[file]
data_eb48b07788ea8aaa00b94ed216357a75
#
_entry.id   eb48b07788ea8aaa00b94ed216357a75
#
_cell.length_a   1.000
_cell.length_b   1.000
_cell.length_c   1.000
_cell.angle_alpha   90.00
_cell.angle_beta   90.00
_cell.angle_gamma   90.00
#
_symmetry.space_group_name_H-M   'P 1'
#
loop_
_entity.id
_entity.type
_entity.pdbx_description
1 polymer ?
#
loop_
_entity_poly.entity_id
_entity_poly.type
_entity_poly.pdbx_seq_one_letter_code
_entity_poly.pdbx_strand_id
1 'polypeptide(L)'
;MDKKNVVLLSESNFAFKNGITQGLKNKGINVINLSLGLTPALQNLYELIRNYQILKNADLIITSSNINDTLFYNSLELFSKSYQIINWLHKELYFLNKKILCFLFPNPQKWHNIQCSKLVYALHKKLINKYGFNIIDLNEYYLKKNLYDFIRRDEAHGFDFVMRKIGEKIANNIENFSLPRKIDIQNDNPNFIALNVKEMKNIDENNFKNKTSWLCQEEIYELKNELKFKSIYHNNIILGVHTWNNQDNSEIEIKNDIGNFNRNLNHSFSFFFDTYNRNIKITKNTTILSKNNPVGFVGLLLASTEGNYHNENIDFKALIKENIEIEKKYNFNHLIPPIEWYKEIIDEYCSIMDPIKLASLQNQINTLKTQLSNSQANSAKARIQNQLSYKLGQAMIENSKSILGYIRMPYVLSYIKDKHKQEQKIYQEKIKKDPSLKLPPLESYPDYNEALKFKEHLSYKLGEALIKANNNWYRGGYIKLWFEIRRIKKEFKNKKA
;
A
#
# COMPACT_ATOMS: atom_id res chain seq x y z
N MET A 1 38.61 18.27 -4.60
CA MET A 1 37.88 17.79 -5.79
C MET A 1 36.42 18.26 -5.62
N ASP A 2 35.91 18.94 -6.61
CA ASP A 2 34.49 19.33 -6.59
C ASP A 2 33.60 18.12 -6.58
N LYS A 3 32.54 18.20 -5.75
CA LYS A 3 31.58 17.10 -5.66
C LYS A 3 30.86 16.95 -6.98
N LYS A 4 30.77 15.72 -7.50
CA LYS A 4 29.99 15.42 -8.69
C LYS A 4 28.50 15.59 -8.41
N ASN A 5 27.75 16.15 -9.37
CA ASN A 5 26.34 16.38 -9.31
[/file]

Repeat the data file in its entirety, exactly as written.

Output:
data_eb48b07788ea8aaa00b94ed216357a75
#
_entry.id   eb48b07788ea8aaa00b94ed216357a75
#
_cell.length_a   1.000
_cell.length_b   1.000
_cell.length_c   1.000
_cell.angle_alpha   90.00
_cell.angle_beta   90.00
_cell.angle_gamma   90.00
#
_symmetry.space_group_name_H-M   'P 1'
#
loop_
_entity.id
_entity.type
_entity.pdbx_description
1 polymer ?
#
loop_
_entity_poly.entity_id
_entity_poly.type
_entity_poly.pdbx_seq_one_letter_code
_entity_poly.pdbx_strand_id
1 'polypeptide(L)'
;MDKKNVVLLSESNFAFKNGITQGLKNKGINVINLSLGLTPALQNLYELIRNYQILKNADLIITSSNINDTLFYNSLELFSKSYQIINWLHKELYFLNKKILCFLFPNPQKWHNIQCSKLVYALHKKLINKYGFNIIDLNEYYLKKNLYDFIRRDEAHGFDFVMRKIGEKIANNIENFSLPRKIDIQNDNPNFIALNVKEMKNIDENNFKNKTSWLCQEEIYELKNELKFKSIYHNNIILGVHTWNNQDNSEIEIKNDIGNFNRNLNHSFSFFFDTYNRNIKITKNTTILSKNNPVGFVGLLLASTEGNYHNENIDFKALIKENIEIEKKYNFNHLIPPIEWYKEIIDEYCSIMDPIKLASLQNQINTLKTQLSNSQANSAKARIQNQLSYKLGQAMIENSKSILGYIRMPYVLSYIKDKHKQEQKIYQEKIKKDPSLKLPPLESYPDYNEALKFKEHLSYKLGEALIKANNNWYRGGYIKLWFEIRRIKKEFKNKKA
;
A
#
# COMPACT_ATOMS: atom_id res chain seq x y z
N MET A 1 38.61 18.27 -4.60
CA MET A 1 37.88 17.79 -5.79
C MET A 1 36.42 18.26 -5.62
N ASP A 2 35.91 18.94 -6.61
CA ASP A 2 34.49 19.33 -6.59
C ASP A 2 33.60 18.12 -6.58
N LYS A 3 32.54 18.20 -5.75
CA LYS A 3 31.58 17.10 -5.66
C LYS A 3 30.86 16.95 -6.98
N LYS A 4 30.77 15.72 -7.50
CA LYS A 4 29.99 15.42 -8.69
C LYS A 4 28.50 15.59 -8.41
N ASN A 5 27.75 16.15 -9.37
CA ASN A 5 26.34 16.38 -9.31